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Tony Roberts is the British author of the Casca series from 2006 onwards. His late mother was his unlikely route into becoming the author of Casca books. In 1986 she bought him the third book in the series after a shopping trip to the city of Bath. Although book 3 was not the best place to start, it got him interested in collecting the rest of the series, and over the next thirteen years without the help of the internet, he gradually collected the 22 Casca books attributed to Barry Sadler.
Casca is a series of paperback novels, and since January 2014, ebooks as well, created and written by author Barry Sadler in 1979. The stories revolve around the life of Casca Rufio Longinus, the soldier in the Roman legions who drove the Holy Lance into the side of Jesus Christ on Golgotha, and who is doomed by Jesus to wander the Earth aimlessly, always as a soldier, until the Second Coming. The character is loosely based on the Longinus legend of Christianity.
Bath is the largest city in the ceremonial county of Somerset, England, known for its Roman-built baths. In 2011, the population was 88,859. Bath is in the valley of the River Avon, 97 miles (156 km) west of London and 11 miles (18 km) south-east of Bristol. The city became a World Heritage site in 1987.
Barry Allen Sadler was an American soldier, singer/songwriter, and author. Sadler served as a Green Beret medic, achieving the rank of Staff Sergeant. He served in the Vietnam War from late December 1964 to late May 1965. Most of his work has a military theme, and he is best known for his patriotic "Ballad of the Green Berets," a #1 hit in 1966.
In early 2000, after finally reading the last of these books, he created the official Casca website which helped connect to the fans of the series the world over and received authorisation to call the website the 'official' Casca website from the then franchise owner, Gary Sizemore. In 2014 in order to accommodate his non-casca novels, a new website, Tony Roberts Author, was created to run in tandem with the Casca website.
During this time Tony had been writing his own Casca stories, and when in 2005 he contacted the new owner of the franchise who was looking for a replacement to Paul Dengelegi to continue the series, he was offered the post of writing a new Casca novel. Roberts wrote Casca 25: Halls of Montezuma in 4 months, his debut novel, and it was published in September 2006.
The other novels written by Roberts are as follows: Casca 26: Johnny Reb published in October 2007 Casca 27: The Confederate June 2008 Casca 28: The Avenger September 2008 Casca 30: Napoleon's Soldier March 2009 Casca 31: The Conqueror June 2009 Casca 32: The Anzac September 2009 Casca 34: Devil's Horseman September 2010 Casca 35: Sword of the Brotherhood March 2011 Casca 36: The Minuteman October 2011. Casca 37: Roman Mercenary March 2012 Casca 38: The Continental November 2012 Casca 39: The Crusader April 2013 Casca 40: Blitzkrieg September 2013 Casca 41: The Longbowman September 2014 Casca 42: Barbarossa March 2015 Casca 43: Scourge of Asia September 2015 Casca 44: Balkan Mercenary March 2016 Casca 45: Emperor's Mercenary September 2016 Casca 46: The Cavalryman April 2017
The new Casca novel, The Viking, is due for release in September 2017.
In Spring 2013 he released the first of his non-Casca novels, Empire of Avarice, in kindle format. The paperback was released in September 2013. The sequel, Prince of Wrath, was released in kindle format in August 2014 and paperback format October 2014. In 2015 the third book House of Lust was released. The fourth book in the series, Path of Pride, was released in both ebook and paperback form in August 2016.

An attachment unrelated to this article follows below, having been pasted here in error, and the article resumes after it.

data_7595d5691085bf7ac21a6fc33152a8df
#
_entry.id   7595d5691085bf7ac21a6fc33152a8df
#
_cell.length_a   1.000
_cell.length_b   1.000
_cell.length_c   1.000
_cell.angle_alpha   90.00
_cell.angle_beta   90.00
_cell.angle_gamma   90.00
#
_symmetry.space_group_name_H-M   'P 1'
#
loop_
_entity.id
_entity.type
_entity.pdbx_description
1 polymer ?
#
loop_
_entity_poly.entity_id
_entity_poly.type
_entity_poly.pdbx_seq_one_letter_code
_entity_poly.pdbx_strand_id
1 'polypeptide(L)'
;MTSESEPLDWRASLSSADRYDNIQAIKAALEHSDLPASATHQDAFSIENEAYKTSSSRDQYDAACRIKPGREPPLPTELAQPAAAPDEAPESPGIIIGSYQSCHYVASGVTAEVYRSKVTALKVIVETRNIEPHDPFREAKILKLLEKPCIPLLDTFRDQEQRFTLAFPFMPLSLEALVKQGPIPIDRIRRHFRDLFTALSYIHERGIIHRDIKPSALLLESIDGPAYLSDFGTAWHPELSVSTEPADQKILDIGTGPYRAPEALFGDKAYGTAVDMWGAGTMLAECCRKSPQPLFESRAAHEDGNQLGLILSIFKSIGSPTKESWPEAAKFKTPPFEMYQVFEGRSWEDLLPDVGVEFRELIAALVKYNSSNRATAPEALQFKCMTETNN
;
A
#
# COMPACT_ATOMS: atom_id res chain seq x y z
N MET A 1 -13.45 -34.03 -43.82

The fifth novel in the series, Throne of Envy, is currently being written and is due for release in August 2017.
In September 2015 Roberts released the first in a fantasy series about a dark elf/human girl called Faerowyn, available only on ebooks, entitled Dark Blade which is set in a fantasy world. Faerowyn has been left a trail by her missing father to discover her inheritance but she has to overcome a number of obstacles if she is to realise this.
The sequel, Heir of Gorrodan, was released in ebook format in September 2016. The third novel in the series is due for release in August 2017.
In May 2016 Roberts launched the first in a series of novels about a fictional rock band called Siren, following the life of a girl called Katie Long from her fifteenth birthday onwards. Although gifted with a singing voice and an accomplished guitarist, she has no friends, is bullied at school and suffers from asthma and a series of allergies. The novel charts her life as she attempts to realise her dream of becoming a rock star. The time period of Siren covers October 1979 to August 1981.
As an extra piece of interest, Roberts co-wrote two songs that appear in Siren, along with a couple of guitarist friends, both of which can be heard on the author's website.
The sequel, Sirensong, was released in April 2017 and was set four years after the events of Siren, covering the time period 1985 to 1990. The focus shifted to the four members of the band as they battled against addiction, pressures of touring and fame, and artistic differences. Once more, Roberts co-wrote a song to go with the novel and this, too, can be heard on either the author's website, youtube or soundcloud.
The next in the series will be due for release in the Spring of 2018 and is entitled 'Katie'.
A Roman legion was a large unit of the Roman army.
Marcus Junius Brutus, often referred to as Brutus, was a politician of the late Roman Republic. After being adopted by his uncle he used the name Quintus Servilius Caepio Brutus, but eventually returned to using his original name. He took a leading role in the assassination of Julius Caesar.
The Battle of Philippi was the final battle in the Wars of the Second Triumvirate between the forces of Mark Antony and Octavian and the leaders of Julius Caesar's assassination, Marcus Junius Brutus and Gaius Cassius Longinus in 42 BC, at Philippi in Macedonia. The Second Triumvirate declared this civil war ostensibly to avenge Julius Caesar's assassination in 44 BC, but the underlying cause was a long-brewing conflict between the so-called Optimates and the so-called Populares.